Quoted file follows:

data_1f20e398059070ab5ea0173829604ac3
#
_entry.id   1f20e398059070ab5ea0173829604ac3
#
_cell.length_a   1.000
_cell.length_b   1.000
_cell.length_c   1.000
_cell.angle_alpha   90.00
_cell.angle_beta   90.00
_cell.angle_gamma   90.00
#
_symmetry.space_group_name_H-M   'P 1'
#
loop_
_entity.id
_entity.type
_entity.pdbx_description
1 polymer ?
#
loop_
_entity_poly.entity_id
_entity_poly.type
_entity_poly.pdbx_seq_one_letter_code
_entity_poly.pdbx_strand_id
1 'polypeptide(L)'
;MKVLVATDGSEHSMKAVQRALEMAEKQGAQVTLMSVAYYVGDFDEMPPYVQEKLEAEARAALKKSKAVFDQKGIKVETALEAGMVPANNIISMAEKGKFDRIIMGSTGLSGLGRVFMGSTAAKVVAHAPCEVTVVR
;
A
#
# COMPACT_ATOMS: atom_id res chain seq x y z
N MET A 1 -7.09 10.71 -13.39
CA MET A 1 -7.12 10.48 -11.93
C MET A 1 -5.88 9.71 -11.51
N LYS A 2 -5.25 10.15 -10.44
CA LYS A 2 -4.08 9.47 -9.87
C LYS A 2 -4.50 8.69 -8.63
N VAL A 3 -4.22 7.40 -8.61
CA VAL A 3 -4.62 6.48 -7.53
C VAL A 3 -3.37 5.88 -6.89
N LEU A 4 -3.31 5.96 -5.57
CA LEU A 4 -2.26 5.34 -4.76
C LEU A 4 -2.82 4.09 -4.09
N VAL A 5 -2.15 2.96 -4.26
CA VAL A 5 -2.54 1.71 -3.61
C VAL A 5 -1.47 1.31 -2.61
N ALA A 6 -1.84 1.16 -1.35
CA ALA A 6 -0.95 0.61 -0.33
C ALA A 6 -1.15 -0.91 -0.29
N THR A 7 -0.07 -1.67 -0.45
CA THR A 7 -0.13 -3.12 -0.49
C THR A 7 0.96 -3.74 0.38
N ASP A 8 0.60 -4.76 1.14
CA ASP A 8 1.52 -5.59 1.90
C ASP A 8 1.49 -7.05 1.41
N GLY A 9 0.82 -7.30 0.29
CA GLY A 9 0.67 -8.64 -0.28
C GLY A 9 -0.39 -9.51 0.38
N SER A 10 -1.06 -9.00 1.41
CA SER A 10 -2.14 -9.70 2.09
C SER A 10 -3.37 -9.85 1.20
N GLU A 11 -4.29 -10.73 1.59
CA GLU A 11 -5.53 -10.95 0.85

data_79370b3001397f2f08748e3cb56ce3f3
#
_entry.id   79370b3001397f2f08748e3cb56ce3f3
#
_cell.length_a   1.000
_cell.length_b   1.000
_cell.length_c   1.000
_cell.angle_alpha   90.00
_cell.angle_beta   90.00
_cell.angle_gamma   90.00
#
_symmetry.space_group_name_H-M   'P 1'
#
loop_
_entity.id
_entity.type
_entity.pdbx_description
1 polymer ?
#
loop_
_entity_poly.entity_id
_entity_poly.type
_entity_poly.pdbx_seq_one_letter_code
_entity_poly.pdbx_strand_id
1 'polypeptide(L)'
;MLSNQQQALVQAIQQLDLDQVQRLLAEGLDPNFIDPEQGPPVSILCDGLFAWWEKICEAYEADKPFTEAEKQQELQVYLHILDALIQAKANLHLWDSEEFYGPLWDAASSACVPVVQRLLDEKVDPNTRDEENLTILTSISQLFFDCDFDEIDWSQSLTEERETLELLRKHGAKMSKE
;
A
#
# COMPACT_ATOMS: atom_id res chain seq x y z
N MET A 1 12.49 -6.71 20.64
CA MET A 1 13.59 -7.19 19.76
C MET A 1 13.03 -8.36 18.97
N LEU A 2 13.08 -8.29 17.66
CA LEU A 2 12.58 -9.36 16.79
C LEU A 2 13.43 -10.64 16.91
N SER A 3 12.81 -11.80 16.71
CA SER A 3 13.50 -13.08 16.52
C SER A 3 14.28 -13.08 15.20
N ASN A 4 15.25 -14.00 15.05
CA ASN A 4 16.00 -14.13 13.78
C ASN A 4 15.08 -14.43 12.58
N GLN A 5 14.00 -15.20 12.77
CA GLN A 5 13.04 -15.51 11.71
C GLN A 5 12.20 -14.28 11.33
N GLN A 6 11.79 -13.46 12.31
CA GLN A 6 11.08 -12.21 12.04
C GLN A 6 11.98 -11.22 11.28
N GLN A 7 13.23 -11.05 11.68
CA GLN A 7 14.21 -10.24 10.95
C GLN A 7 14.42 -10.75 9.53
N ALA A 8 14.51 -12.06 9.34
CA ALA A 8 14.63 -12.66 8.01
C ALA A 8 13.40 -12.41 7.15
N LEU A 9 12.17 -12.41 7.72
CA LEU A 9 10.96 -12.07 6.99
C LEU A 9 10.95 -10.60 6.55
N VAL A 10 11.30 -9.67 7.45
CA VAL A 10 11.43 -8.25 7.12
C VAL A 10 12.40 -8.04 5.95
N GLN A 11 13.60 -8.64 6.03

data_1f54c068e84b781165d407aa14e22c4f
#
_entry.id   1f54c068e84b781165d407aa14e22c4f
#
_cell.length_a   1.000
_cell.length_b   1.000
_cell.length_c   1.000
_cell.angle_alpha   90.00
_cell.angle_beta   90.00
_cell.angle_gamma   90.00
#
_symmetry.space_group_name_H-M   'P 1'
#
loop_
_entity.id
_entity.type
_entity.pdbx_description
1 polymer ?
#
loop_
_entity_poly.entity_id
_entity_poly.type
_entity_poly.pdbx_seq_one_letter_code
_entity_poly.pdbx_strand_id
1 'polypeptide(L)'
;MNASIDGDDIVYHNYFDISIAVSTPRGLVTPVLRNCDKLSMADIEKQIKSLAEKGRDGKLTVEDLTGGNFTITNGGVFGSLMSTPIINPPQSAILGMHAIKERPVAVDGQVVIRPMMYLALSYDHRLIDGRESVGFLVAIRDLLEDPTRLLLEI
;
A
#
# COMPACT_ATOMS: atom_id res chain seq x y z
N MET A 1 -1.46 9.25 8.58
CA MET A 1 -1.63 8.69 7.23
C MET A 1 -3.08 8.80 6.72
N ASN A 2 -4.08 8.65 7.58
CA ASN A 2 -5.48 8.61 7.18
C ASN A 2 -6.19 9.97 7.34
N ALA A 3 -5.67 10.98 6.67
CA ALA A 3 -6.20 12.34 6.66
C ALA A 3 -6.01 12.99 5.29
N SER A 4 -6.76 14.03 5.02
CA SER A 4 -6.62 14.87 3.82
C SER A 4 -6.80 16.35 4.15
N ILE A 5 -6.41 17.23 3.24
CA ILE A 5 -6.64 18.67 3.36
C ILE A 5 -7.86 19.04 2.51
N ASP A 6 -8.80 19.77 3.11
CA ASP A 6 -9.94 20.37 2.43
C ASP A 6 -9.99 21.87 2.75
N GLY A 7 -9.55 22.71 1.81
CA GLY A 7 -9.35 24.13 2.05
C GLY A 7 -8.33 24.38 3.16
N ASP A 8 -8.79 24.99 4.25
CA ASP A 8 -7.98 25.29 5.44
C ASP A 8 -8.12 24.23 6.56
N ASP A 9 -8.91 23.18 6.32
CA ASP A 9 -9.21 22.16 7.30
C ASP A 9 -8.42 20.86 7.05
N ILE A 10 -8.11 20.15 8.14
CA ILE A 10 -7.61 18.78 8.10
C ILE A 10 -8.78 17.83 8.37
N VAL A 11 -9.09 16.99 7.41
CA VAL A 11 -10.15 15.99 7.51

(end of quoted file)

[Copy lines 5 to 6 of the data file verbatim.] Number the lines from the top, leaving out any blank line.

_cell.length_a   1.000
_cell.length_b   1.000